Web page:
Lastly, it is about being able to do the work that I do, having a purpose in my life and making a change in this challenging world we live in. We can’t change everything at one go, but we can make small changes wherever we can. This way, we can contribute to creating a future that we can be happy and comfortable about and not be afraid of.
What are 3 tips on designing your best life?
1. Be totally clear about what you want out of your current situation or out of your life.
What outcome we want out of life changes depending on our circumstances, be it where we live, our work and relationship statuses and the stage of life we’re in. Be clear on what it is that you want from life now, or form life as a whole.
2. Feel confident that you can make change happen
The psychologists are telling us that the brain is wired to be 10 times more threat-sensitive and afraid of negativity. It’s difficult for us to feel confident when we are faced with challenges or when we are trying to change something that appears to be really difficult. One thing that holds us back from overcoming our challenges is this belief that we’ve got a history that we can’t rewrite. Instead, feel confident that you can actually do something about it.
3. Start doing something, it doesn’t matter how big it is.
Don’t make your challenges this gigantic mountain that you have to climb. Break this down into the next 5 steps to take, or things to do in the immediate future like the next 3 hours. If we can concentrate on achieving these little steps, we can feel confident that we can make change happen and ascend the mountain step by step. It’s doable, but it can feel understandably overpowering when there are many other things we are worrying about.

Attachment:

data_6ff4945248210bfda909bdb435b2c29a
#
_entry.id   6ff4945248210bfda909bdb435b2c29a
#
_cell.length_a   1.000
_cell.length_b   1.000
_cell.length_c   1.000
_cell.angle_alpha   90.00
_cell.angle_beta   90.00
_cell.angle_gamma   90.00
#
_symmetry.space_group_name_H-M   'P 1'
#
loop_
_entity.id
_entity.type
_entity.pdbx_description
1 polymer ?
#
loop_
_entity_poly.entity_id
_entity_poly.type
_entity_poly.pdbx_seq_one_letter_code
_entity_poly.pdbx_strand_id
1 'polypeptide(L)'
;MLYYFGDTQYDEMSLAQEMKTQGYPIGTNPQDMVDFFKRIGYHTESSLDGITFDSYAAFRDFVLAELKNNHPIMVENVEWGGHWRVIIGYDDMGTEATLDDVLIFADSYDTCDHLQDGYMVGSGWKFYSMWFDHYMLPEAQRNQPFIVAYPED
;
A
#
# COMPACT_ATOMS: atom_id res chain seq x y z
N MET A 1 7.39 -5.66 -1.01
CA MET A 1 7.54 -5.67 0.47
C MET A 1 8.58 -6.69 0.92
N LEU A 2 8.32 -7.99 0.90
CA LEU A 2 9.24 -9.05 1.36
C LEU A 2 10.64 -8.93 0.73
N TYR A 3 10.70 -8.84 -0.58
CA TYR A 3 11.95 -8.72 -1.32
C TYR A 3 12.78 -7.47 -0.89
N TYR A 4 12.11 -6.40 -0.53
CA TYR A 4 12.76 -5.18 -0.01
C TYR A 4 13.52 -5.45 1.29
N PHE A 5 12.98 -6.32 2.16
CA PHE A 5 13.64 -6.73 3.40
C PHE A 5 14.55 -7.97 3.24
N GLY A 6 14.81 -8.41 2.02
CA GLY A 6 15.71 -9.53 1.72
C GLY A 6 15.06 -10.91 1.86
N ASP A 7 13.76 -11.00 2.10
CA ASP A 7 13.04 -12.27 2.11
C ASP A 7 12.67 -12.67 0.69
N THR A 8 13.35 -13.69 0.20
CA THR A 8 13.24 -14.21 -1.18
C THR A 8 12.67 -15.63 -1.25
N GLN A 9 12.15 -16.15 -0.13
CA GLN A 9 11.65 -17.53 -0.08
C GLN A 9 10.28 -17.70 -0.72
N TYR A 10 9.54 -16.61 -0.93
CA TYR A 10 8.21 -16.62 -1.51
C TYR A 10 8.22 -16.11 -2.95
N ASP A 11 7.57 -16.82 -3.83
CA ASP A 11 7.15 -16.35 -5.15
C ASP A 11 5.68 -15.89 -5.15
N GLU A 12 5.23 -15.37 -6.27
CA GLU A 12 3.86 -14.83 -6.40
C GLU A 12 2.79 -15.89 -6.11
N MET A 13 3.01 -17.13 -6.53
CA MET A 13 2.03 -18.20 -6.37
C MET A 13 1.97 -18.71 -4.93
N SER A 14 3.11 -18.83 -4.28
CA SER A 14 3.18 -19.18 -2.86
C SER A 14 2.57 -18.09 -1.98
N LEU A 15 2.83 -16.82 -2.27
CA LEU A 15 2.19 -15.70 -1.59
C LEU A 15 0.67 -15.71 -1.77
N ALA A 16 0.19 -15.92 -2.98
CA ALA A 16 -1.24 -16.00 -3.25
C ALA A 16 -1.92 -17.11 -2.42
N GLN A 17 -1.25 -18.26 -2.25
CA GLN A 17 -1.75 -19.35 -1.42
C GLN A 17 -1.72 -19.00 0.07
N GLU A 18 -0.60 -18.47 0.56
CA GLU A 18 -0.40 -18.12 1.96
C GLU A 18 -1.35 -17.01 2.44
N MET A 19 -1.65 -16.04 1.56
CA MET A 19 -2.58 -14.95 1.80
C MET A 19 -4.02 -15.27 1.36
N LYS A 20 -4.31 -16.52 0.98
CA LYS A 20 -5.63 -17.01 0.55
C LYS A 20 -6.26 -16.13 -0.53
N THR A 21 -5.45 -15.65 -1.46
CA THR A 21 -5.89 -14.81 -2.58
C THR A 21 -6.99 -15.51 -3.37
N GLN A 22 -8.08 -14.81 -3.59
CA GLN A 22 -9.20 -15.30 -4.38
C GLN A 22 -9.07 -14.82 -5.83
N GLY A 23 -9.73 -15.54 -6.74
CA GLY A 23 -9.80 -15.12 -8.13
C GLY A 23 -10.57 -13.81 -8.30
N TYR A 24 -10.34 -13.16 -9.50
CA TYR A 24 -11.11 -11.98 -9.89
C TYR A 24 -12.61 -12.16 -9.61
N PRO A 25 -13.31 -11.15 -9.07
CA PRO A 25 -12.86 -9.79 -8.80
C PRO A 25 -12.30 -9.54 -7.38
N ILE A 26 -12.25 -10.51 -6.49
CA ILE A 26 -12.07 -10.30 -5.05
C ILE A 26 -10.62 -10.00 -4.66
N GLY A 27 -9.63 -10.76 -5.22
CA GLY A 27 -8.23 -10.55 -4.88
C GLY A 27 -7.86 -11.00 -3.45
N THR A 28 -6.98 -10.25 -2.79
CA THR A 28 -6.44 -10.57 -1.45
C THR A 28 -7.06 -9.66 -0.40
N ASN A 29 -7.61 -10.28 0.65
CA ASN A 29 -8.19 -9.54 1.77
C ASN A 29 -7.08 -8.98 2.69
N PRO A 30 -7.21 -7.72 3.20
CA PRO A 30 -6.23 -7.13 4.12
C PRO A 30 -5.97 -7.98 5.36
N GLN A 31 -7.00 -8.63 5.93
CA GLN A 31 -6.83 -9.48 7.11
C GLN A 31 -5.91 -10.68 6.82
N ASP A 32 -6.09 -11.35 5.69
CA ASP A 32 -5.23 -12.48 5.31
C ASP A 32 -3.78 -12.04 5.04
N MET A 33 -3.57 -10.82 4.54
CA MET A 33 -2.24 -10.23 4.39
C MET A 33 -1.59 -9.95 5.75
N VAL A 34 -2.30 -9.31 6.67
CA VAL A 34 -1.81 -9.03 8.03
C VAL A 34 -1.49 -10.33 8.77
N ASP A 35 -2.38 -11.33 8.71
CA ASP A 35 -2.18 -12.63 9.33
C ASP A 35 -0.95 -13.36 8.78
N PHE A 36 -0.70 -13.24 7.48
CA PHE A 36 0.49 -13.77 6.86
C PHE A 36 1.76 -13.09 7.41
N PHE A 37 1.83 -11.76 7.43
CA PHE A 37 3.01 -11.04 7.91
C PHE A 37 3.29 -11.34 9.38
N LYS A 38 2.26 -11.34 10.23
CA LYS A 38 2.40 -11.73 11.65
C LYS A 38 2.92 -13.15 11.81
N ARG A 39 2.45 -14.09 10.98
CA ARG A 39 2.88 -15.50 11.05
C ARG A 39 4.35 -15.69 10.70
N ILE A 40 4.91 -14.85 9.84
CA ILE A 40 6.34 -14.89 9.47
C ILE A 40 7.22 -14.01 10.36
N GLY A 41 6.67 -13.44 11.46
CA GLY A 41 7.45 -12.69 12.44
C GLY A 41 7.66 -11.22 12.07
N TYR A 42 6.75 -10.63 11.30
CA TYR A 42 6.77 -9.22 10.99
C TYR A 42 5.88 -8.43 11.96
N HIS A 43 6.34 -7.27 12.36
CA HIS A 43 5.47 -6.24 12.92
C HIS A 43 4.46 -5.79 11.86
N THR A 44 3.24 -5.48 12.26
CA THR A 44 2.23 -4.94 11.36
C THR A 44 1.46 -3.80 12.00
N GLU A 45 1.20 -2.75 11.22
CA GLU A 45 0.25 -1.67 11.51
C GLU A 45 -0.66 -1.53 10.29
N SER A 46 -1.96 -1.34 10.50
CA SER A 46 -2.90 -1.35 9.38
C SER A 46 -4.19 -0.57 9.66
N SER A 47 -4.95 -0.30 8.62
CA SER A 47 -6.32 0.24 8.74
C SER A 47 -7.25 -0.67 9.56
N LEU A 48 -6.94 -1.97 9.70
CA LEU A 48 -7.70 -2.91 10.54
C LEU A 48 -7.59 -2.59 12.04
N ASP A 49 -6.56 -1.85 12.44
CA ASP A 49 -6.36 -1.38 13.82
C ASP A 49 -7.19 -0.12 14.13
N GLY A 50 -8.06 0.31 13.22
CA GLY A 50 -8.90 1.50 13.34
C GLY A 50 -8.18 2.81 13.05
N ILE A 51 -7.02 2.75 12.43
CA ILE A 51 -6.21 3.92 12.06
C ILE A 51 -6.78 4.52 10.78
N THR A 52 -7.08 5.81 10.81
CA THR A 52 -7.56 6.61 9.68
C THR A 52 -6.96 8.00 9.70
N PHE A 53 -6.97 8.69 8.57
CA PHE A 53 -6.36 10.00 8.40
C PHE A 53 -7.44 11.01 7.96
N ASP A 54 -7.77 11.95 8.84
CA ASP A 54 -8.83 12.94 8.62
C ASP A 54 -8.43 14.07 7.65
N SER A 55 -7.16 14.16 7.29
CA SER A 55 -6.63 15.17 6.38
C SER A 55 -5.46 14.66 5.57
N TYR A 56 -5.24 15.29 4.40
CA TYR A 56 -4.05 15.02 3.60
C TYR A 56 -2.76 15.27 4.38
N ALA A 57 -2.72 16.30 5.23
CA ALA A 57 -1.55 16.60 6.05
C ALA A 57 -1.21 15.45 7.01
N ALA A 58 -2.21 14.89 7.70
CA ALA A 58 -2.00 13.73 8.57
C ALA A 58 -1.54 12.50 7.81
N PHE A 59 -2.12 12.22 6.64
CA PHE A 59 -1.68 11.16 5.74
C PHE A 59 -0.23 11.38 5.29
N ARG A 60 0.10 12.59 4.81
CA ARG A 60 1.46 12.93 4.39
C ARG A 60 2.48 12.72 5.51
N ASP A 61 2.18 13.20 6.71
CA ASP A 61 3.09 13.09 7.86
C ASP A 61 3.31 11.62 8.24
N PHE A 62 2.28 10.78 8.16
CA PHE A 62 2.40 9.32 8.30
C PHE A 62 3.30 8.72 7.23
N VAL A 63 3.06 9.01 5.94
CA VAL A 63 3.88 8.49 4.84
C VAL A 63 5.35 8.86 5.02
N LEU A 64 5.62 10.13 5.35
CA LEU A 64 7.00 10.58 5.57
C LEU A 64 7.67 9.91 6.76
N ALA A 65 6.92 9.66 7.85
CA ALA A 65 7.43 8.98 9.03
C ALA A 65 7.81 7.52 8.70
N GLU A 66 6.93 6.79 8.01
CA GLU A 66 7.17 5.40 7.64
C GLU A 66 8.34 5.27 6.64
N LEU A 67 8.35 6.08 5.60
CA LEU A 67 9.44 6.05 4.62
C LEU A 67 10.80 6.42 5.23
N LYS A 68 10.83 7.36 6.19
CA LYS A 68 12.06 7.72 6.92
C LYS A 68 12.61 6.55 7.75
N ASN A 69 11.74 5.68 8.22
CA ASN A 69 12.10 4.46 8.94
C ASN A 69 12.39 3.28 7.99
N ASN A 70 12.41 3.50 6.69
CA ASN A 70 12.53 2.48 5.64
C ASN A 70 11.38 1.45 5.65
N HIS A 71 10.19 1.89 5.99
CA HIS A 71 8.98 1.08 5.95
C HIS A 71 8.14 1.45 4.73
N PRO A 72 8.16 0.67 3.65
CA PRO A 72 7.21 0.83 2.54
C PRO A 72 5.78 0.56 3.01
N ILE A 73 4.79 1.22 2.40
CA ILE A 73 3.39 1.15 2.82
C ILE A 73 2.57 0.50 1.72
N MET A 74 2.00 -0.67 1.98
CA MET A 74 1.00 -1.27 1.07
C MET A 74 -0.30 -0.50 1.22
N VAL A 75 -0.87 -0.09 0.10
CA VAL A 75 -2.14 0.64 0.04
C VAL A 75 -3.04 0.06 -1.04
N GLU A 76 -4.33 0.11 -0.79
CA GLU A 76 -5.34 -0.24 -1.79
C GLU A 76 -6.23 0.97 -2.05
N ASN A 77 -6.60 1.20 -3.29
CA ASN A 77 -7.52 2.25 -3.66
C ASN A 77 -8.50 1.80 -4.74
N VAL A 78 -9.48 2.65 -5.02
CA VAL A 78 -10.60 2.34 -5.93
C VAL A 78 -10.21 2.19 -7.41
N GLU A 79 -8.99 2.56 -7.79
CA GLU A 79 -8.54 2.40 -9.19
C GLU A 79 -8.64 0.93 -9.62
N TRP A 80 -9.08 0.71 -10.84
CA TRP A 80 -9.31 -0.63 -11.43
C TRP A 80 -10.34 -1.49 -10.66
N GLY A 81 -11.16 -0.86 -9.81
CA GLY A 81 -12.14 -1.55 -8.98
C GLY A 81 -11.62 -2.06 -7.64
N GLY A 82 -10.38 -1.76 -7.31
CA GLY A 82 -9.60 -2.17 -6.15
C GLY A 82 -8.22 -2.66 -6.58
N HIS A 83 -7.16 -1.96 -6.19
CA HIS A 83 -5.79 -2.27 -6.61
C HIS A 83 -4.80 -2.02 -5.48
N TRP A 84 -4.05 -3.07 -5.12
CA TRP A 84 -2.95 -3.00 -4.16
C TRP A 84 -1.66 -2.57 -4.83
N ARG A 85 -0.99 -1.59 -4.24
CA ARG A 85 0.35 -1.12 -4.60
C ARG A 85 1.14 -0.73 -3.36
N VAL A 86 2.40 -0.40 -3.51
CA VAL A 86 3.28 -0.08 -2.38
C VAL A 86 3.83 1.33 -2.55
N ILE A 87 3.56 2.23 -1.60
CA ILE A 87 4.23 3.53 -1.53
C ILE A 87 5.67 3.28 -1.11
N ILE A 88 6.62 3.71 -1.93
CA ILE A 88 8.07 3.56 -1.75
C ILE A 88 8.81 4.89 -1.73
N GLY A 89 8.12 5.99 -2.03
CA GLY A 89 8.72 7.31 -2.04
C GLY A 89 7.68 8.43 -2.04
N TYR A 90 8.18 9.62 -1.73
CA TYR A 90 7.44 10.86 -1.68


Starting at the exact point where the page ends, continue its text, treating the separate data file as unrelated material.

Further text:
How do you use technology to redesign your life?
I’m a data geek, numbers used to be part of my work. We live in a scientific world, and we need all the evidence and data we can get. For example, using data to understand my sleep patterns is really helpful. I know when I need or don’t need to get extra sleep. Things like tracking exercise is also useful and the tips you get along the way is very helpful. I now understand the different types of exercise I do and the effectiveness of it. I do a lot of different exercises, and I realize that the one exercise that really gets my heart rate up is running. With this data, I now do more regular, shorter jogs on the beach.
What is your advice to people who struggle with using technology to design their best life?
The interesting thing about data is that we’re struggling with information overload. I don’t see people who have been immune to it – we now see children, barely out of the womb, on iPads. I feel that it is impacting my behavior negatively where sometimes I’m not present with my friends or giving them time because we are constantly sucked into our phones. On the other hand, we have all the data and science which is teaching us how to lead better lives by making better self-observations. It’s tremendously powerful, but we also need to have a counterbalance in order to leverage technology in a positive way. We need to draw clear boundaries about what is not positive.
I have the privilege to switch of my cell phone at certain times of the day or answer emails only in the morning (or night) just so I can have the space in the middle to not be tap-tap-tapping. A difficult thing to do is making the change once you’ve decided what you want to change. We need to break it down into smaller parts that technology can help with by showing you how well you’re progressing. It doesn’t always have to be an app, it can also be just a simple piece or paper or an Excel spreadsheet.
We’re thrilled to bring you this series on designing your best life with thanks to our friends at Fitbit.